I am also interested on Ambroxol because it was suggested it may have an effect on tinnitus.

The thing is it may not be a good association with T3, so I will see if I can stop it while on Ambroxol.

Can you tell me where you found ambroxol?
 

Iritu1021

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Thanks and I was just curious.



Do you mean that you took a high dose of Armour (or some other NDT) and that alone caused you to have muscle weakness similar to MG or LEMS?! Did you also have breathing/diaphragm weakness like I did? Can you remind me if you have ever been tested for the N-type or P/Q-type CA+ Channel Autoantibodies?

I never had ptosis or any ocular issue. I also only took a very low dose of Armour (my dose ranges from 7.5 mg to 15 mg depending on my thyroid numbers) and I have never taken more than 15 mg per day.
The weakness and ptosis happened when I tried to go over 2 grains of Armour. I also had exophthalmos (protruding eyeballs similar to Graves), severe facial swelling, and what felt like right-sided heart failure.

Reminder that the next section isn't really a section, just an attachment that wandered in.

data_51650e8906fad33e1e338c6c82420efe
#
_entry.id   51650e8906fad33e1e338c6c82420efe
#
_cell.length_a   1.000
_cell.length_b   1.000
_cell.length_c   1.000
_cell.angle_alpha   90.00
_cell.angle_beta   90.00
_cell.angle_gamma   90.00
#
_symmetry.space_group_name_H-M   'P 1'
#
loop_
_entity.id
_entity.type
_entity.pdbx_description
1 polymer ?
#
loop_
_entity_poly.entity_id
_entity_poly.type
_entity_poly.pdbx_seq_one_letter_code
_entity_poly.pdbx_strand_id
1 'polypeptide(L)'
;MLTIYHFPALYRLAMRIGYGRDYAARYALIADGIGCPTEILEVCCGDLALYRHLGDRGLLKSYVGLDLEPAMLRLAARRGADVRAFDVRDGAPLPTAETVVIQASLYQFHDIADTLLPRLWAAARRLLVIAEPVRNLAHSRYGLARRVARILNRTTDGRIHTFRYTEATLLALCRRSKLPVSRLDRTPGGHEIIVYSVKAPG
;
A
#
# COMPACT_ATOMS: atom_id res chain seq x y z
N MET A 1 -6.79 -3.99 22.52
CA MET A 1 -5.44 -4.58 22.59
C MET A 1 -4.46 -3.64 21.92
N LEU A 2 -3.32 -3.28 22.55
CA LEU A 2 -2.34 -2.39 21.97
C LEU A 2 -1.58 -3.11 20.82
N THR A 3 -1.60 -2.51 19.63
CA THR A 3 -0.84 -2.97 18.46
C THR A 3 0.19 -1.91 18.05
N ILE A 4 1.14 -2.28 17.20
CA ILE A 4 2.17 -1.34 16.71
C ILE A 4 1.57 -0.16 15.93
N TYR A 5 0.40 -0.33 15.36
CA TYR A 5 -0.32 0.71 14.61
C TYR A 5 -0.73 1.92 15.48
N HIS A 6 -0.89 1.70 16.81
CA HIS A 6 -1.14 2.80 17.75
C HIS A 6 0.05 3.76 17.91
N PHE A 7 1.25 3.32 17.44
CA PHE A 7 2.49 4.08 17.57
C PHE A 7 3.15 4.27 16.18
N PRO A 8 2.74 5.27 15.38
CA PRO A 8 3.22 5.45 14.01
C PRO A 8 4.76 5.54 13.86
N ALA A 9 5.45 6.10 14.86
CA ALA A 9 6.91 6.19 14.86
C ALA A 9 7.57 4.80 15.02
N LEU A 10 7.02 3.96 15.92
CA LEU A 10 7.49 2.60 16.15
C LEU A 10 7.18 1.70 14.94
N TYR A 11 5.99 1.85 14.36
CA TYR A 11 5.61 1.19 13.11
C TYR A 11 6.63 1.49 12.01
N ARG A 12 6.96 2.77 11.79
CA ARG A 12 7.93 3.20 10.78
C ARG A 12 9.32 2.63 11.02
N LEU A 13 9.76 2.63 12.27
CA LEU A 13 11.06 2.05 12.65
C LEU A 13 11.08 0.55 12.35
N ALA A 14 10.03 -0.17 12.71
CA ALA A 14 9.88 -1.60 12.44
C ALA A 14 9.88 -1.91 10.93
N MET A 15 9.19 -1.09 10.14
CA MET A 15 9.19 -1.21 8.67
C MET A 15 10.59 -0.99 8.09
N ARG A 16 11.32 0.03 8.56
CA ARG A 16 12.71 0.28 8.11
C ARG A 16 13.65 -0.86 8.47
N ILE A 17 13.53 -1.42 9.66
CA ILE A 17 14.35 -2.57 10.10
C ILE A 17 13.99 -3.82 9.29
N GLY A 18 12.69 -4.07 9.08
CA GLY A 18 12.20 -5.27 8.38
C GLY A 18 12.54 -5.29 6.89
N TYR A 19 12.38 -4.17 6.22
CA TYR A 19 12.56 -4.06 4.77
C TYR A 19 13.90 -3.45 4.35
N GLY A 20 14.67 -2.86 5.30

But I don't think I had diaphragmatic weakness. It was hard to breathe but I think it was due to the heart weakness rather than the diaphragm. Can't be sure - that time was such a blur, my brain wasn't working well either. But I do remember that my eyelids looked very droopy and that it became very difficult to even lift my arm.

I never even went to see any doctor - I couldn't get out of bed during that time and also because I knew that it was due to Armour and it did go away after I stopped it. But I still can't tell what the mechanism was.

Did you mention that you also got worse when your doctor tried to raise your Armour?
 

Iritu1021

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Intravenous lidocaine is very effective for chronic and acute pain, so I have considered it, but oral ambroxol seems so much easier.

What amazes me is that these sodium channels blockers have both an immediate action on pain, and a delayed action on inflammation, and I need both....